Behavioral Research around Big Data and Analytics Implementation & Usage
I'm Arvind Karunakaran, a Doctoral Candidate at MIT. My interests are at the nexus between social science and computer science. I have prior experience conducting field-based research in a number of different settings, including healthcare, petrochemical refineries, and software services. Apart from research, I like literature, movies, and travel.
I'm from Chennai, India. Before coming to MIT, I did my Master's in Information Sciences and Technology from Penn State University, and a Bachelor's in Computer Science and Engineering from Anna University, India.
My research could be broadly divided into two streams.
First, I'm interested in examining how people interpret and make sense of data, how data is reconfigured into insights, and whether people act upon those insights or not. More specifically, I look at the interplay among intuitive, experiential, and data-driven modes of work and decision-making, with a focus on the tensions that may arise between them, and the role that information technologies play in the process. Empirically, I look at the cognitive, cultural, and organizational barriers around the implementation and usage of "big data" and "advanced analytics" in firms. In that regard, my research explores the following:
Challenges around Big Data and Analytics Implementation: First, I would like to unpack the various cognitive, cultural, and organizational challenges that might emerge during the process of establishing the foundations of "big data" and "analytics" initiatives. These include challenges ranging from the identification of reliable data sources and data harmonization to cross-functional collaboration for collectively building the capabilities for performing analytics.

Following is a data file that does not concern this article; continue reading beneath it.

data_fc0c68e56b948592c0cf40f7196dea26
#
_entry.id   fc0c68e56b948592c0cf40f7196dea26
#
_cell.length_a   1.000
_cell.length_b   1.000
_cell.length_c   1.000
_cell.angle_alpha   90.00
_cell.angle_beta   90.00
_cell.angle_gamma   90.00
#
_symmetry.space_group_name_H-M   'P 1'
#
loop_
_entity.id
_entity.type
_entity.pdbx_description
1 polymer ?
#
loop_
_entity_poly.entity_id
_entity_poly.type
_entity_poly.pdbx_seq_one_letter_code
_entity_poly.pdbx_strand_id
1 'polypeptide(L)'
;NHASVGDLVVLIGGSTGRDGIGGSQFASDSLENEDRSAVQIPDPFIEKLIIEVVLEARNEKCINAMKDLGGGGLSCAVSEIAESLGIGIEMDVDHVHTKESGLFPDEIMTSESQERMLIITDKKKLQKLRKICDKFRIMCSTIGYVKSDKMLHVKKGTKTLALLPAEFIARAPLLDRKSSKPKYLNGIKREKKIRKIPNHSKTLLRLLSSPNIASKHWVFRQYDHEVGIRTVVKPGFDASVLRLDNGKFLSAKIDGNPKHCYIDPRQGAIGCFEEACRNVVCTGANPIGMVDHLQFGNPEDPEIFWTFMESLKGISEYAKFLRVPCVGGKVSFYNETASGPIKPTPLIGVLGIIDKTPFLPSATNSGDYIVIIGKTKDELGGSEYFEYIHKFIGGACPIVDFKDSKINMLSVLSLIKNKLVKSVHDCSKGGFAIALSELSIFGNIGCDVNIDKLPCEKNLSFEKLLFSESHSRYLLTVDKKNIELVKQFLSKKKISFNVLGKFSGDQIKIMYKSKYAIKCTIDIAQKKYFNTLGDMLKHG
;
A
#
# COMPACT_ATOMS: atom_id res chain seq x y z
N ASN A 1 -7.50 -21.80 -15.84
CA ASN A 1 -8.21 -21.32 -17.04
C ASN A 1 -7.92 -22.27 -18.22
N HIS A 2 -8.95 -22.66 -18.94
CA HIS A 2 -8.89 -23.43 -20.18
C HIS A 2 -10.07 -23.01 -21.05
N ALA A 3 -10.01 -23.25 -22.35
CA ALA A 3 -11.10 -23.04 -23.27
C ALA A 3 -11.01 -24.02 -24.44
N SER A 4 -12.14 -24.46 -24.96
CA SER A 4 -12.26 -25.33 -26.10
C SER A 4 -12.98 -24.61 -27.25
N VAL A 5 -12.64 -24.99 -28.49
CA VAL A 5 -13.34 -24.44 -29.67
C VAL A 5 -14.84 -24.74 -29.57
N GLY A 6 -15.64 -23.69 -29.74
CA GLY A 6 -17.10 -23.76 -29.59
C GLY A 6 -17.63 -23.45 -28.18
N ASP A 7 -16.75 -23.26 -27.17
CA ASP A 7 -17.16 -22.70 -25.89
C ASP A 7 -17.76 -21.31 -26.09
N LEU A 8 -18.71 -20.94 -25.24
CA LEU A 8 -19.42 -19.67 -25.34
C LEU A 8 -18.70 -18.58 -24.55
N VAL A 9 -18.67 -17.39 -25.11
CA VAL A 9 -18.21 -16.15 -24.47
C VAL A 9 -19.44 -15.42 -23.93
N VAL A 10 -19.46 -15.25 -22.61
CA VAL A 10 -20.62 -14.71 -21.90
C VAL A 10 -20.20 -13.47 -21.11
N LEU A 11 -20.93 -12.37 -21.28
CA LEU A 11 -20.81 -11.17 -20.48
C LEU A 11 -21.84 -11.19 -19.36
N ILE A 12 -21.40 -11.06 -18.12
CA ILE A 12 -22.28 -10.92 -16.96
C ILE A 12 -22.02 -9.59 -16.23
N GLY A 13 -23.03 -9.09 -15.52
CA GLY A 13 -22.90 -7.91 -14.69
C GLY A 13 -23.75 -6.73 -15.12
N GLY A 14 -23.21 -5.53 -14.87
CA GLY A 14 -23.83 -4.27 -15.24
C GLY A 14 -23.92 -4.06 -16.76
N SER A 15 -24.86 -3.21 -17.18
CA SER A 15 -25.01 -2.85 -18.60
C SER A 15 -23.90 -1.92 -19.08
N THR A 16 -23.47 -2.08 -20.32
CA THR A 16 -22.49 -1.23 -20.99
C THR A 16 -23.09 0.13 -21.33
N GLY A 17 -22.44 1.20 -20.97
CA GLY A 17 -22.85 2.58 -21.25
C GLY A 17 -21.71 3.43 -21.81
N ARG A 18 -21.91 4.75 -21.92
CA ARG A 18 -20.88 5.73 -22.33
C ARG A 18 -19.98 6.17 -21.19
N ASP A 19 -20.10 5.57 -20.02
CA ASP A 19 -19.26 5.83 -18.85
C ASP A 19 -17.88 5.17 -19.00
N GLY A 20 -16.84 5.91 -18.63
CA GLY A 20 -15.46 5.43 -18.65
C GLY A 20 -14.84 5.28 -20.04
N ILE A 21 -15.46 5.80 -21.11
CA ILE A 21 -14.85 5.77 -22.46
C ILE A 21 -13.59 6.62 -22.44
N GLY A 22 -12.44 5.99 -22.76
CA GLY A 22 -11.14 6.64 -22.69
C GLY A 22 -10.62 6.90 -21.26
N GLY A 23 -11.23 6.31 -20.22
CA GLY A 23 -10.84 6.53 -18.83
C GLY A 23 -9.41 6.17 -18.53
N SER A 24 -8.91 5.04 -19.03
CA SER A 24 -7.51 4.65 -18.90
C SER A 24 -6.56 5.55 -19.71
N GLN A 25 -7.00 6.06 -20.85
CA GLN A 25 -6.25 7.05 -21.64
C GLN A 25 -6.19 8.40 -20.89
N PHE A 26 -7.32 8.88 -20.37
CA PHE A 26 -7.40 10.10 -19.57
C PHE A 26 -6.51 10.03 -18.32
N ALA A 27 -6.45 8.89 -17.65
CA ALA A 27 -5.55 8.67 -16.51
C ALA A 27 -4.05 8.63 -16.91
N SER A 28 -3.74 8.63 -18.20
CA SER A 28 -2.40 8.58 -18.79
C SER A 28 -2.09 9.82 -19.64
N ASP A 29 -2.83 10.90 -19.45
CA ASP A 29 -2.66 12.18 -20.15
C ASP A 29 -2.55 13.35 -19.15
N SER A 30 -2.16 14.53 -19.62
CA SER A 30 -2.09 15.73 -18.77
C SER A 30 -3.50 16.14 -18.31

The “Last Mile” Problem of Analytics: Second, I would like to understand what happens once analytics is put to practice. I will focus on how and why people “on the ground” (i.e., the front-line employees) use or resist the insights emerging from analytics, and what firms could do about it.
Second, I'm interested in the emergence and evolution of new organizational such as "multi-sided" platforms and their associated "ecosystems". Specifically, I look at issues around trust/trust breaches, governance, and identity as firms move from product-based to platform-based businesses. I have a number of working project in this area, including how do firms govern their platform-based ecosystem that is characterized by heterogeneous needs and interests, how do they "on-board" third-part developers and ISVs into their platform, what cultural and organizational challenges that firms face as they restructure from being product-based to platform-based businesses, and more.
My research has been published in journals such as Research Policy, Journal of the American Society for Information Science and Technology, and in conferences such as ACM Conference on Supporting Group Work, International Health Informatics Symposium, and International Conference on Information Systems. One of my co-authored papers won the Best Student Paper award at the Design Science Research in Information Systems and Technologies conference.
For my research, I'm awarded the MIT Energy Fellowship, the Roberts, Hammond & Krasner MIT Entrepreneurship Center research grant, and the Design Management Institute Research Scholarship.
Garud, R., Gehman, J., and Karunakaran, A. (2014) Boundaries, Breaches, and Bridges: The Case of Climategate. Research Policy. (Equal Contribution; Authorship in Alphabetical Order)
Karunakaran, A., Reddy, M, and Spence, P.R. (2013). Toward a Model of Collaborative Information Behavior in Organizations. Journal of the American Society for Information Science and Technology (Flagship journal for Information Sciences research.)